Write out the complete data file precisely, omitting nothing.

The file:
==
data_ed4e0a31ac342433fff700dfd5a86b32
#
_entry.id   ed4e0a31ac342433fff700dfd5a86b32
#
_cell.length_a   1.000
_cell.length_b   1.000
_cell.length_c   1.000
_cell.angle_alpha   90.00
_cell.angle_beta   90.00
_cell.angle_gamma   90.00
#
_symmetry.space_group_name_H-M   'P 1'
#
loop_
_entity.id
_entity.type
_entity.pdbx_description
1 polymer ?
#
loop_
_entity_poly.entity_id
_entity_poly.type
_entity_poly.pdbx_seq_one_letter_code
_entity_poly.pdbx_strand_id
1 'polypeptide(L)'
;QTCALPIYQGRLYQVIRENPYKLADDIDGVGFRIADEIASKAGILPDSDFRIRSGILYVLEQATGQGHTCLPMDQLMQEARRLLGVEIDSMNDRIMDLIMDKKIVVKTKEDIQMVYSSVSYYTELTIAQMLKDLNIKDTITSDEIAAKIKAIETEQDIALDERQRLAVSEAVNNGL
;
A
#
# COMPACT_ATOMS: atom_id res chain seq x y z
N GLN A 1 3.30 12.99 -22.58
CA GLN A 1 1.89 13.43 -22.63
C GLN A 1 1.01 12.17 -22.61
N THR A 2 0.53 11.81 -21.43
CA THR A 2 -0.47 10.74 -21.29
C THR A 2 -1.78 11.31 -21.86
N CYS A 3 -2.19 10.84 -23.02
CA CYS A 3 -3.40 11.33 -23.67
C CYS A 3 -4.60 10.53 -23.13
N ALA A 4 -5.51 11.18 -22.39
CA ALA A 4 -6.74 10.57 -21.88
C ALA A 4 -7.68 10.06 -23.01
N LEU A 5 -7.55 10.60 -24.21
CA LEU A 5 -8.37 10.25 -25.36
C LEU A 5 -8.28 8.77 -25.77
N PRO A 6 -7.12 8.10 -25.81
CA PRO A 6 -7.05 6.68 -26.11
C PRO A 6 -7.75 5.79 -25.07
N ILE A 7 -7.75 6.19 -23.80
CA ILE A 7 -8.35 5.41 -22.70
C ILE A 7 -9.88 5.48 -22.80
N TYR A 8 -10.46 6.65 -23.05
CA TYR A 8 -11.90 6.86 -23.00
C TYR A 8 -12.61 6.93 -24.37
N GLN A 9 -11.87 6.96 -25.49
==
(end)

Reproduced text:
data_ed4e0a31ac342433fff700dfd5a86b32
#
_entry.id   ed4e0a31ac342433fff700dfd5a86b32
#
_cell.length_a   1.000
_cell.length_b   1.000
_cell.length_c   1.000
_cell.angle_alpha   90.00
_cell.angle_beta   90.00
_cell.angle_gamma   90.00
#
_symmetry.space_group_name_H-M   'P 1'
#
loop_
_entity.id
_entity.type
_entity.pdbx_description
1 polymer ?
#
loop_
_entity_poly.entity_id
_entity_poly.type
_entity_poly.pdbx_seq_one_letter_code
_entity_poly.pdbx_strand_id
1 'polypeptide(L)'
;QTCALPIYQGRLYQVIRENPYKLADDIDGVGFRIADEIASKAGILPDSDFRIRSGILYVLEQATGQGHTCLPMDQLMQEARRLLGVEIDSMNDRIMDLIMDKKIVVKTKEDIQMVYSSVSYYTELTIAQMLKDLNIKDTITSDEIAAKIKAIETEQDIALDERQRLAVSEAVNNGL
;
A
#
# COMPACT_ATOMS: atom_id res chain seq x y z
N GLN A 1 3.30 12.99 -22.58
CA GLN A 1 1.89 13.43 -22.63
C GLN A 1 1.01 12.17 -22.61
N THR A 2 0.53 11.81 -21.43
CA THR A 2 -0.47 10.74 -21.29
C THR A 2 -1.78 11.31 -21.86
N CYS A 3 -2.19 10.84 -23.02
CA CYS A 3 -3.40 11.33 -23.67
C CYS A 3 -4.60 10.53 -23.13
N ALA A 4 -5.51 11.18 -22.39
CA ALA A 4 -6.74 10.57 -21.88
C ALA A 4 -7.68 10.06 -23.01
N LEU A 5 -7.55 10.60 -24.21
CA LEU A 5 -8.37 10.25 -25.36
C LEU A 5 -8.28 8.77 -25.77
N PRO A 6 -7.12 8.10 -25.81
CA PRO A 6 -7.05 6.68 -26.11
C PRO A 6 -7.75 5.79 -25.07
N ILE A 7 -7.75 6.19 -23.80
CA ILE A 7 -8.35 5.41 -22.70
C ILE A 7 -9.88 5.48 -22.80
N TYR A 8 -10.46 6.65 -23.05
CA TYR A 8 -11.90 6.86 -23.00
C TYR A 8 -12.61 6.93 -24.37
N GLN A 9 -11.87 6.96 -25.49